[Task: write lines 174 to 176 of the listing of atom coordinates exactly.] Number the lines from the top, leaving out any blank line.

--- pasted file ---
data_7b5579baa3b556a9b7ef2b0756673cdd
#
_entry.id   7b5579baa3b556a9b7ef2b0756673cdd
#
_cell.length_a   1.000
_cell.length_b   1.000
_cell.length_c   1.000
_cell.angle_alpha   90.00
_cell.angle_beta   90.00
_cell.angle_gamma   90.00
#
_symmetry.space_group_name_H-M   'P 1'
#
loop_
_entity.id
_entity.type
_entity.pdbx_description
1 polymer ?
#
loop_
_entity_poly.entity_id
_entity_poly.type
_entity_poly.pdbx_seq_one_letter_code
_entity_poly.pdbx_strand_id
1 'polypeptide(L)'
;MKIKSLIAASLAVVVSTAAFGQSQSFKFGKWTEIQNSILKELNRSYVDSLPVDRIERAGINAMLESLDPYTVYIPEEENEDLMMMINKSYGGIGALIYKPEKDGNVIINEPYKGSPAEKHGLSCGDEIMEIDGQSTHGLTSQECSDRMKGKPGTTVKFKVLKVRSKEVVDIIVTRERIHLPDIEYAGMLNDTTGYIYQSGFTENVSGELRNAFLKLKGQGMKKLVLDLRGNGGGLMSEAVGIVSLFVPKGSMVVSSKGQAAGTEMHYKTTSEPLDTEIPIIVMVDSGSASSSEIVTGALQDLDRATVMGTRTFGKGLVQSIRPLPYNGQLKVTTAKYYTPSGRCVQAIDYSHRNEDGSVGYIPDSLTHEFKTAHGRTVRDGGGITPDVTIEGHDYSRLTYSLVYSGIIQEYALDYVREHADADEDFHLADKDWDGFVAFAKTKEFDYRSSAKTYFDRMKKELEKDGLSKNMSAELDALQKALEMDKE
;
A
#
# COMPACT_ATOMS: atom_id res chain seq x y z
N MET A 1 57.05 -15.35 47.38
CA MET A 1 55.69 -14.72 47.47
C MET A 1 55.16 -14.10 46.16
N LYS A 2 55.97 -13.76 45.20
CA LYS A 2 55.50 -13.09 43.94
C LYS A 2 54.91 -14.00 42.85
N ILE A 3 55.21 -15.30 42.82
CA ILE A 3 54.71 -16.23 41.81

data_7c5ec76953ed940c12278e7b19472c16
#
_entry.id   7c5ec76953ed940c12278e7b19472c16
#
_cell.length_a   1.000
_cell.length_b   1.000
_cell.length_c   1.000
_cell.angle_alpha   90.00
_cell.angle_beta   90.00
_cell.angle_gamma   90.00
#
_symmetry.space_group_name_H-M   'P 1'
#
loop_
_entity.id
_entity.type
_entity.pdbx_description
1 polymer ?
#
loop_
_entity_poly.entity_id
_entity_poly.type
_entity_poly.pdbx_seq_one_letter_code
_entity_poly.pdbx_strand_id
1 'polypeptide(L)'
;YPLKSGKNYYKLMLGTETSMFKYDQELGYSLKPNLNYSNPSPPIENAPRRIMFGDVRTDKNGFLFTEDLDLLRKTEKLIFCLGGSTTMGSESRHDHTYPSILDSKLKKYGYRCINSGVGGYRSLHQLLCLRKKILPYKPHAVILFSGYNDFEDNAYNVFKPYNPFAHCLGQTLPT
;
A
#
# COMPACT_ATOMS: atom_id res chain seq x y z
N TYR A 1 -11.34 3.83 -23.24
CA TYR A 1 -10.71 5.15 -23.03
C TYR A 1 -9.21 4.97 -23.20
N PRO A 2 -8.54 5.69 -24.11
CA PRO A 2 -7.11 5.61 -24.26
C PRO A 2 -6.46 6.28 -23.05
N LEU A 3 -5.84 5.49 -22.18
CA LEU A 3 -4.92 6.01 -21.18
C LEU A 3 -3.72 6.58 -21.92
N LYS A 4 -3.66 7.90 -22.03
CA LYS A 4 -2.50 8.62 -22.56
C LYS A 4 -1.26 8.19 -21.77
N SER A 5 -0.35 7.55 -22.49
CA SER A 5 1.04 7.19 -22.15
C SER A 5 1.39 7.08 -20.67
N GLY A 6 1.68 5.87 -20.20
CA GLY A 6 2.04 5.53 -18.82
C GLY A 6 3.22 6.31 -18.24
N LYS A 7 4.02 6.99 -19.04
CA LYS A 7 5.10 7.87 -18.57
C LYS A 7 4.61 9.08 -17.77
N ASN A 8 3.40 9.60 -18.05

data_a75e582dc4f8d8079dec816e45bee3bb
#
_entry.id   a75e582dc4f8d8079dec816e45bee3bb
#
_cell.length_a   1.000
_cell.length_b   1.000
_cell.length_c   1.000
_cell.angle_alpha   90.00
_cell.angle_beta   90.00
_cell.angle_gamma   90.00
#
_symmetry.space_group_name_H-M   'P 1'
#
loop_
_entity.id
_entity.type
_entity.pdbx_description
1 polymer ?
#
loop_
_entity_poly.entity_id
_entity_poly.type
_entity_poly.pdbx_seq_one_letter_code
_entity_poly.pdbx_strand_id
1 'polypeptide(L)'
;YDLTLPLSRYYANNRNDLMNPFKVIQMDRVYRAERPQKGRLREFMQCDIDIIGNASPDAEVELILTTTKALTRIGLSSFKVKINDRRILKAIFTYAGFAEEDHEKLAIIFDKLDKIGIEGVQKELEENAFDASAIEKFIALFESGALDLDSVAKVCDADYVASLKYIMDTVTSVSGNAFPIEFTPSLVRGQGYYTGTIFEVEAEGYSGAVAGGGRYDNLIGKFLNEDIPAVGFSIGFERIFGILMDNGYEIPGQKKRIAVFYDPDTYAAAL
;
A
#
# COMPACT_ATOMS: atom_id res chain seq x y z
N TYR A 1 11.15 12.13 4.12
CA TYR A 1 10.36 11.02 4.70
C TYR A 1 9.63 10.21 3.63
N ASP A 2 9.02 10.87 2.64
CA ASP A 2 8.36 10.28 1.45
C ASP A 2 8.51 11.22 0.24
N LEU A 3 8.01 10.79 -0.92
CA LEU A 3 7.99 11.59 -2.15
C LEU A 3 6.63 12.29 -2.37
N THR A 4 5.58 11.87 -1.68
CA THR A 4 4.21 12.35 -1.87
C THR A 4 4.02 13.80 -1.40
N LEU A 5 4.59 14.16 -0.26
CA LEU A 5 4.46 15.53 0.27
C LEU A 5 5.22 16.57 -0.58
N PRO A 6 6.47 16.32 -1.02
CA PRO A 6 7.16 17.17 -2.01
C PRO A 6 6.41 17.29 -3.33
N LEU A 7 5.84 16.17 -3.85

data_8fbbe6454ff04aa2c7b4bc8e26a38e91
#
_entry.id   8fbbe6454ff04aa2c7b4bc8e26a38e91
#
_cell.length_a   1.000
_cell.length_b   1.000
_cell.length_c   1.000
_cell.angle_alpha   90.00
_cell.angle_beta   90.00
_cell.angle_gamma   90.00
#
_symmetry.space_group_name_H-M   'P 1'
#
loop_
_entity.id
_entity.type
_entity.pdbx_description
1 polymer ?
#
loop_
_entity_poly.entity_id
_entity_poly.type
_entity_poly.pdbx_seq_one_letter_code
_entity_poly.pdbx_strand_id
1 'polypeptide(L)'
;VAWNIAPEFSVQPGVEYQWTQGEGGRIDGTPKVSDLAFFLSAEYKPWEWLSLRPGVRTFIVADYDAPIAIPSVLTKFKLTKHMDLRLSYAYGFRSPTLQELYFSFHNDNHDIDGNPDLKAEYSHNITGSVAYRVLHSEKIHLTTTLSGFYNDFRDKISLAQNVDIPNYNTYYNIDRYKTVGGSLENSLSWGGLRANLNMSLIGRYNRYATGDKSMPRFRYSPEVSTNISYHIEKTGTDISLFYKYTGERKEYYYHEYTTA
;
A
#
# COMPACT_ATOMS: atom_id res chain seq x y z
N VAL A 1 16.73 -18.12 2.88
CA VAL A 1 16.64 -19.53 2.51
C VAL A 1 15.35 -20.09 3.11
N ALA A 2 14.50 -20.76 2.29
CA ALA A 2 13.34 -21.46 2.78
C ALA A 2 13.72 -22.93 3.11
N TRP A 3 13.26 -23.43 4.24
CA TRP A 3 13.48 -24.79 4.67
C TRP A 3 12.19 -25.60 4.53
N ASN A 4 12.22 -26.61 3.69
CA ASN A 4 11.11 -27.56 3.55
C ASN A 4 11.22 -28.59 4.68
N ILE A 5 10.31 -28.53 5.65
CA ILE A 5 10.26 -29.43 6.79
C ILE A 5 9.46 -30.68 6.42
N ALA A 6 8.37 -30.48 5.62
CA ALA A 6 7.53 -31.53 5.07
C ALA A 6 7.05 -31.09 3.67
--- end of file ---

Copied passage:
CA ALA A 2 13.34 -21.46 2.78
C ALA A 2 13.72 -22.93 3.11
N TRP A 3 13.26 -23.43 4.24